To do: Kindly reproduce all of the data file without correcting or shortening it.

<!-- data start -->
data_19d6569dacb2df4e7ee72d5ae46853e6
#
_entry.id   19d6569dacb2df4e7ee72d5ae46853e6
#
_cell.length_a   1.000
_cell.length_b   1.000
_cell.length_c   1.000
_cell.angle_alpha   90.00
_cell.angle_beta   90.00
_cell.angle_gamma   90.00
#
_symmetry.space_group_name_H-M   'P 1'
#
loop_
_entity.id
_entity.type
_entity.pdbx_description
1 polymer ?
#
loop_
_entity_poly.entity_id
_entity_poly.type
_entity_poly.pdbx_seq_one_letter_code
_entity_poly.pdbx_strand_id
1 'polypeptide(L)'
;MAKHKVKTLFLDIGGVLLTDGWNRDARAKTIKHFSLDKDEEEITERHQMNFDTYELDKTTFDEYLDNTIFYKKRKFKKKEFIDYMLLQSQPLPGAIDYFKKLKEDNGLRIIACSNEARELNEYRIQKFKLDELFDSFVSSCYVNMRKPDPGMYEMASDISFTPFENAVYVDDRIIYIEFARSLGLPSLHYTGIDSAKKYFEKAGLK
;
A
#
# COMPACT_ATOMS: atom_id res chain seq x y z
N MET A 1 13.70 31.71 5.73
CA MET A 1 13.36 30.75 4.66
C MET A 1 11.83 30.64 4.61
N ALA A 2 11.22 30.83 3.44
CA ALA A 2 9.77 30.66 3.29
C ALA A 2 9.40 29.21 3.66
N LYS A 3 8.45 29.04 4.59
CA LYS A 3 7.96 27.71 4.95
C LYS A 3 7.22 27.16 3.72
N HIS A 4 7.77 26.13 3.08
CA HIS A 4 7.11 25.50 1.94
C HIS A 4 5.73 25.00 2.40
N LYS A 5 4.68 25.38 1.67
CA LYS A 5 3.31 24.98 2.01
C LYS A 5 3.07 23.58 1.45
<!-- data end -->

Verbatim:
data_19d6569dacb2df4e7ee72d5ae46853e6
#
_entry.id   19d6569dacb2df4e7ee72d5ae46853e6
#
_cell.length_a   1.000
_cell.length_b   1.000
_cell.length_c   1.000
_cell.angle_alpha   90.00
_cell.angle_beta   90.00
_cell.angle_gamma   90.00
#
_symmetry.space_group_name_H-M   'P 1'
#
loop_
_entity.id
_entity.type
_entity.pdbx_description
1 polymer ?
#
loop_
_entity_poly.entity_id
_entity_poly.type
_entity_poly.pdbx_seq_one_letter_code
_entity_poly.pdbx_strand_id
1 'polypeptide(L)'
;MAKHKVKTLFLDIGGVLLTDGWNRDARAKTIKHFSLDKDEEEITERHQMNFDTYELDKTTFDEYLDNTIFYKKRKFKKKEFIDYMLLQSQPLPGAIDYFKKLKEDNGLRIIACSNEARELNEYRIQKFKLDELFDSFVSSCYVNMRKPDPGMYEMASDISFTPFENAVYVDDRIIYIEFARSLGLPSLHYTGIDSAKKYFEKAGLK
;
A
#
# COMPACT_ATOMS: atom_id res chain seq x y z
N MET A 1 13.70 31.71 5.73
CA MET A 1 13.36 30.75 4.66
C MET A 1 11.83 30.64 4.61
N ALA A 2 11.22 30.83 3.44
CA ALA A 2 9.77 30.66 3.29
C ALA A 2 9.40 29.21 3.66
N LYS A 3 8.45 29.04 4.59
CA LYS A 3 7.96 27.71 4.95
C LYS A 3 7.22 27.16 3.72
N HIS A 4 7.77 26.13 3.08
CA HIS A 4 7.11 25.50 1.94
C HIS A 4 5.73 25.00 2.40
N LYS A 5 4.68 25.38 1.67
CA LYS A 5 3.31 24.98 2.01
C LYS A 5 3.07 23.58 1.45